September 9, 2009 by

Church as Business (part 1–A Rose By Any Other Name)


Categories: church, food for thought

Looking back at the deconstruction I’ve gone through over the past 10 years or so, I smile just a little at how progressive I used to think I was early on. 🙂

If you’ve known anything of my story, you know that we began the church in Tulsa after the institutional pattern, which was all we knew–and it morphed into a house church. That entire process was such a learning experience, and it showed me so many inconsistencies as we continually struggled with the tension between what we wanted the church to be, and what we had to do to keep it afloat.

It was years into it before I was able to verbalize what I’m about to say now…but I can see that so much of my struggle in this process was that church as we know it is a business–and it was never meant to fit that mold. When church is structured as a business, then the very survival of the church depends on good business decisions being made–and sometimes those decisions must be made at people’s expense, because the interests of business often come before the interests of people. And so there was this constant tug-of-war in my soul, spurred on by this conflict of interest. I was put in the awful situation of having to make choices that hurt people in order to keep afloat the very thing that was supposed to help them.

But what makes me sort of chuckle is the part of the process where I became aware that something wasn’t fitting right, but I wasn’t quite ready to change the suit. So instead, I started calling things by different names to sort of make myself feel better about it. And don’t we see this all the time in churches?
  • When someone joins the staff of a church, he/she is “joining the ministry team”; we like to avoid calling him/her an “employee” or “hireling”–even though that person has a set salary, a job description, and can be fired for not fulfilling the expectations placed upon him/her.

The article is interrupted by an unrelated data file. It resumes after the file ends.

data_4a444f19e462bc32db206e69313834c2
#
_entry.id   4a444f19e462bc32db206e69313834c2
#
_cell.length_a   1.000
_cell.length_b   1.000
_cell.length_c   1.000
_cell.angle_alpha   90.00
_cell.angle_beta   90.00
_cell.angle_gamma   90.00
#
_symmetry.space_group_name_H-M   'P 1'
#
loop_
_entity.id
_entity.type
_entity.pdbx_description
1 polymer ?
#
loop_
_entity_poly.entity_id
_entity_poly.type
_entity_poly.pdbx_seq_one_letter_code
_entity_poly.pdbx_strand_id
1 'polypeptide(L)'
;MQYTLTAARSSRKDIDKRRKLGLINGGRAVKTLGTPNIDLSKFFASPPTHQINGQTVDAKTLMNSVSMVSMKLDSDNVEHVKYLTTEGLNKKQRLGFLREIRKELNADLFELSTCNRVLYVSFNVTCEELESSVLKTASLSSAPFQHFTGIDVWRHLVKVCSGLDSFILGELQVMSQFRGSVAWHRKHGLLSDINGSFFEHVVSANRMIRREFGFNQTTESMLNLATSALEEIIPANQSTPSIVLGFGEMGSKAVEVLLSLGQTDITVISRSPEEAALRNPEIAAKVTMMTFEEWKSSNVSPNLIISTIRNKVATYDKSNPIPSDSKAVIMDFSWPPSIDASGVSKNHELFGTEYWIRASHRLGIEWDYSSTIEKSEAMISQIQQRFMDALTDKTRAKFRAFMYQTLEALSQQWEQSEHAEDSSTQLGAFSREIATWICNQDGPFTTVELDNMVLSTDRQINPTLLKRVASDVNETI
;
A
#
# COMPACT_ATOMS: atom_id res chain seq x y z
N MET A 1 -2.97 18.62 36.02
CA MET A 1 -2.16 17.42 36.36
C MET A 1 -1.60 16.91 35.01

• When it snows or ices, certain churches refuse to cancel services, saying that “we will be available for people no matter the weather”–when in reality, church meetings equal income, and (for some, not all), this is a subtle way to guilt people to come to church in the snow and ice, because the church needs the offering.
  • When someone creates a stir by asking honest questions, the leaders may label that person “divisive” and take steps to marginalize or even disfellowship that person–not because they are actually being divisive or committing a sin, but because of fear that this person’s influence might cause other people (and their wallets) to leave the church. We call it “discipline”, when actually it’s damage control.
  • We plan special events and call them “outreaches” intended to win people to Christ (and there might be a sincere motive there); but we measure the success of the event by how many new faces (and wallets) join our church as a result. Organizational growth renamed “evangelism.”

Not every leader does it just this way, and my own “renamings” took a slightly different form (I had no other paid staff, for example). But how did Shakespeare put it? “A rose by any other name would smell as sweet.”

Only this doesn’t smell very much like a rose. But maybe you get the point. 🙂 We can call it anything we want, but when it looks, acts, and functions as a business–that’s exactly what it is. It doesn’t change unless we change how we do it, not what we call it.

Can you see a common thread in the examples of re-naming I gave? This leads us to the most painful truth about church being structured as business (and the teaser for part 2). Because what is the bottom line in any business?


More on that soon…